3. Scores on Depression assessment, Inventory of Depression Symptomatology- Self Report (IDS-SR) [ Time Frame: Participants will complete these assessments an average of every 10 weeks from the time they enter the study, up to 12 weeks postpartum ]
    To determine if there is a pattern of increasing scores on self-report depression assessment (IDS-SR) and declining plasma levels. Increasing scores indicate worsening symptoms or depression episode recurrence.

  4. Scores on anxiety scale, Generalized Anxiety Disorder (GAD-7) [ Time Frame: Participants will complete these assessments an average of every 10 weeks from the time they enter the study, up to 12 weeks postpartum ]
    To determine if there is a pattern of increasing scores on GAD-7 and declining plasma levels

  5. Scores on mania assessment, Young Mania Reporting Scale (YMRS) [ Time Frame: Participants will complete these assessments an average of every 10 weeks from the time they enter the study, up to 12 weeks postpartum. ]
    To determine if there is a pattern of increasing scores on clinician administered mania assessment (YMRS) and declining plasma levels

  6. Scores on Brief Psychosis Rating Scale (BPRS) [ Time Frame: Participants will complete these assessments an average of every 10 weeks from the time they enter the study, up to 12 weeks postpartum. ]
    assessment to evaluate psychotic symptoms

  7. Positive responses on SAFTEE [ Time Frame: Participants will complete these assessments an average of every 10 weeks from the time they enter the study, up to 12 weeks postpartum. ]
    surveys general and specific side effects including somatic, behavioral, and affective symptoms

  8. Delivery outcomes as determined by the Peripartum Events Scale (PES) [ Time Frame: 4 and 12 weeks postpartum ]
    assessment to quantify stressful events related to delivery.

  9. Scores on the seperate domains of the Patient Reported Outcomes Measurement Information System (PROMIS) Global Health [ Time Frame: Participants will complete these assessments an average of every 10 weeks from the time they enter the study, up to 12 weeks postpartum. ]
    Assesses patient perceptions in 5 domains:physical function, pain, emotional distress, social function, and fatigue.


Biospecimen Retention:   Samples Without DNA

Blood serum specimen will be obtained to measure quetiapine and estradiol levels. Standard of care labs will be obtained on every participant that is eligible and signs informed consent. Participants will not have more than 50 ml of blood drawn every 8 weeks. Participants will also have the option to have blood drawn for DNA banking.

Participants in the study that elect to receive analgesia for pain related to labor and have a spinal-epidural at Northwestern University will have CSF stored and banked for future analysis.



Information from the National Library of Medicine

Choosing to participate in a study is an important personal decision. Talk with your doctor and family members or friends about deciding to join a study. To learn more about this study, you or your doctor may contact the study research staff using the contacts provided below. For general information, Learn About Clinical Studies.


Layout table for eligibility information
Ages Eligible for Study:   18 Years to 45 Years   (Adult)
Sexes Eligible for Study:   Female
Accepts Healthy Volunteers:   No
Sampling Method:   Non-Probability Sample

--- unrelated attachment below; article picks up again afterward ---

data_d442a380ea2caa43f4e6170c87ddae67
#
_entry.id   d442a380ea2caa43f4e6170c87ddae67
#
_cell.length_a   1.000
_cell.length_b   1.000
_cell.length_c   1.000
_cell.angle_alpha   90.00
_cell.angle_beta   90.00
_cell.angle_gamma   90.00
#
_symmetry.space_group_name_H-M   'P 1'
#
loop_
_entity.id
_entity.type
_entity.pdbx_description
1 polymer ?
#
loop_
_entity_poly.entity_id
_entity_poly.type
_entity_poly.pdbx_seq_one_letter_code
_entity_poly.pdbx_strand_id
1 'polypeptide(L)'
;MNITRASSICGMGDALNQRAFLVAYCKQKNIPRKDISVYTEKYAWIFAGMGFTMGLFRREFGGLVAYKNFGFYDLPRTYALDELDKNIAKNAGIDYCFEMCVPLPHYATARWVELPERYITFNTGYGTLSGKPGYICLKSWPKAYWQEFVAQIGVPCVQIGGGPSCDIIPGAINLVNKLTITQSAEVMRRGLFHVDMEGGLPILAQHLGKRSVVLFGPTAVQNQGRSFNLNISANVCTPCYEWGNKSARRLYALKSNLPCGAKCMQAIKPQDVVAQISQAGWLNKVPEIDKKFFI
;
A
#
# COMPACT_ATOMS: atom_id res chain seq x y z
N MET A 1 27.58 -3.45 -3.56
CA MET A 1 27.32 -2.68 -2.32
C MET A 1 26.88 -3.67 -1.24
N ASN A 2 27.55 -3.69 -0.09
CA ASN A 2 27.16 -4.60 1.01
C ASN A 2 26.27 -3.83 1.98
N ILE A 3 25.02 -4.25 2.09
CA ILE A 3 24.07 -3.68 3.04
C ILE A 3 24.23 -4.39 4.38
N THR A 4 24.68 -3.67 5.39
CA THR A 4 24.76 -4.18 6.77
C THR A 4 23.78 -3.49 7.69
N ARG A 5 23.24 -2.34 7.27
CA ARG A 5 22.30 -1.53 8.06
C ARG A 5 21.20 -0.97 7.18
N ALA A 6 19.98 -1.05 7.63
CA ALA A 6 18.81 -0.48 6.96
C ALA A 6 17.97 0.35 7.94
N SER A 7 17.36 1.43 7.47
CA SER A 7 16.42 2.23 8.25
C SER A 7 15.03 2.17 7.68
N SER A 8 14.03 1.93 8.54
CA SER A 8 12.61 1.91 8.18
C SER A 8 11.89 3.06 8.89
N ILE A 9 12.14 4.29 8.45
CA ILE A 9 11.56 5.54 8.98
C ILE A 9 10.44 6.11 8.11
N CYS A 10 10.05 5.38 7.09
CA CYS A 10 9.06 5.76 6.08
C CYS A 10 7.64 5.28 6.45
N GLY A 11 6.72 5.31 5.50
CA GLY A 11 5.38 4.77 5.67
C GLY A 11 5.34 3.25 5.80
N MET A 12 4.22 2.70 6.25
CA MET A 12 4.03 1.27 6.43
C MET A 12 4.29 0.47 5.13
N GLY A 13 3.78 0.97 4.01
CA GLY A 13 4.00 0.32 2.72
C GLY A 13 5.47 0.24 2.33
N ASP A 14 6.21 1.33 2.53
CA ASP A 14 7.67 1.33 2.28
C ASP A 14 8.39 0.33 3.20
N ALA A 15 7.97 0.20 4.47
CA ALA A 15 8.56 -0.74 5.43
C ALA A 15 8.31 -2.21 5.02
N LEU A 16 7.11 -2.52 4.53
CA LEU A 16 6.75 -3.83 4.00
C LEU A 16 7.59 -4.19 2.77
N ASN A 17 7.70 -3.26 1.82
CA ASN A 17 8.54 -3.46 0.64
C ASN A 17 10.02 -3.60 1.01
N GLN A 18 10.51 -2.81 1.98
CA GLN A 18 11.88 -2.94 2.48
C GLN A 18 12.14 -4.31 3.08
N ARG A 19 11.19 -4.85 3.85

Study Population
Pregnant women taking quetiapine for the purpose of mood stabilizing will be recruited broadly from Northwestern clinical services, including Internal Medicine, OB/GYN, Family Medicine, and Psychiatry, registries, and from the local Chicagoland community. Patients that sign consent, complete the evaluation and meet criteria will be enrolled into the study.
Criteria

Inclusion Criteria:

  • Age 18-45 years
  • Pregnant, second trimester
  • English-speaking
  • DSM-V diagnosis of Bipolar Disorder or Schizophrenia, any subtype
  • Medically healthy
  • Singleton gestation

Exclusion Criteria:

  • Chronic use of drugs for medical disorders, except thyroid replacement for stable hypothyroidism
  • No psychiatrist or obstetrician
  • QIDS-SR 16 positive answer 3 on item 12, "I have made specific plans for suicide or have actually tried to take my life" within the past week
  • DSM-V diagnosis of substance abuse or dependence in last 6 months, with the exception of cannabis; positive urine drug screen

Information from the National Library of Medicine

To learn more about this study, you or your doctor may contact the study research staff using the contact information provided by the sponsor.

Please refer to this study by its ClinicalTrials.gov identifier (NCT number): NCT02978534


Contacts
Layout table for location contacts
Contact: Rebecca L Newmark, BA 312-695-6010 rebecca.newmark@northwestern.edu
Contact: Crystal T Clark, MD, MSc 312-695-8648 crystal.clark@northwestern.edu

Locations
Layout table for location information
United States, Illinois
Northwestern Memorial Hospital Recruiting
Chicago, Illinois, United States, 60611
Contact: Crystal Clark, MD, MSc    312-695-5060    crystal.clark@northwestern.edu   
Contact: Rebecca Newmark, BA    3126956010    rebecca.newmark@northwestern.edu   
Sponsors and Collaborators
Northwestern University
Investigators
Layout table for investigator information
Principal Investigator: Crystal T Clak, MD, MSc Northwestern University

Layout table for additonal information
Responsible Party: Crystal Clark, Assistant Professor, Northwestern University
ClinicalTrials.gov Identifier: NCT02978534     History of Changes
Other Study ID Numbers: 00201540
First Posted: December 1, 2016    Key Record Dates
Last Update Posted: December 1, 2016
Last Verified: November 2016
Individual Participant Data (IPD) Sharing Statement:
Plan to Share IPD: No
Keywords provided by Crystal Clark, Northwestern University:
pregnant
quetiapine
bipolar
women
female
postpartum
seroquel
perinatal
manic-depressive
Additional relevant MeSH terms:
Layout table for MeSH terms
Bipolar Disorder
Bipolar and Related Disorders
Mental Disorders
Quetiapine Fumarate
Antidepressive Agents
Psychotropic Drugs
Antipsychotic Agents
Tranquilizing Agents
Central Nervous System Depressants
Physiological Effects of Drugs